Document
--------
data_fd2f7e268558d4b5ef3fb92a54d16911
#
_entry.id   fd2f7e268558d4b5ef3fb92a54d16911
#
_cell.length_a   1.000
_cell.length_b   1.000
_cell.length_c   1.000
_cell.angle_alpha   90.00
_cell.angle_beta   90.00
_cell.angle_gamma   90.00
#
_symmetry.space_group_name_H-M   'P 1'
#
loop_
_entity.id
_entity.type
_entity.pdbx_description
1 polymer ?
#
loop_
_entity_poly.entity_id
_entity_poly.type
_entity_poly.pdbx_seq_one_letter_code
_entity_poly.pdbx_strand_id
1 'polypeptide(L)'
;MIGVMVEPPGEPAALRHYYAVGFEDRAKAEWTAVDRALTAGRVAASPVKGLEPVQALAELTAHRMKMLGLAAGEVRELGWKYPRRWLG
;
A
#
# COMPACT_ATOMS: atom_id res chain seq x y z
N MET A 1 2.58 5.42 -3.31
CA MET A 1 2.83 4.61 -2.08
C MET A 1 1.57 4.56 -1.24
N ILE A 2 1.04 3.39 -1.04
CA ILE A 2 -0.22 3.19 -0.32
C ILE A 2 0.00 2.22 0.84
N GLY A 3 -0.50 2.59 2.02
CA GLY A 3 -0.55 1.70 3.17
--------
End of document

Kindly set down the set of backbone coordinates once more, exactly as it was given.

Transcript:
data_fd2f7e268558d4b5ef3fb92a54d16911
#
_entry.id   fd2f7e268558d4b5ef3fb92a54d16911
#
_cell.length_a   1.000
_cell.length_b   1.000
_cell.length_c   1.000
_cell.angle_alpha   90.00
_cell.angle_beta   90.00
_cell.angle_gamma   90.00
#
_symmetry.space_group_name_H-M   'P 1'
#
loop_
_entity.id
_entity.type
_entity.pdbx_description
1 polymer ?
#
loop_
_entity_poly.entity_id
_entity_poly.type
_entity_poly.pdbx_seq_one_letter_code
_entity_poly.pdbx_strand_id
1 'polypeptide(L)'
;MIGVMVEPPGEPAALRHYYAVGFEDRAKAEWTAVDRALTAGRVAASPVKGLEPVQALAELTAHRMKMLGLAAGEVRELGWKYPRRWLG
;
A
#
# COMPACT_ATOMS: atom_id res chain seq x y z
N MET A 1 2.58 5.42 -3.31
CA MET A 1 2.83 4.61 -2.08
C MET A 1 1.57 4.56 -1.24
N ILE A 2 1.04 3.39 -1.04
CA ILE A 2 -0.22 3.19 -0.32
C ILE A 2 0.00 2.22 0.84
N GLY A 3 -0.50 2.59 2.02
CA GLY A 3 -0.55 1.70 3.17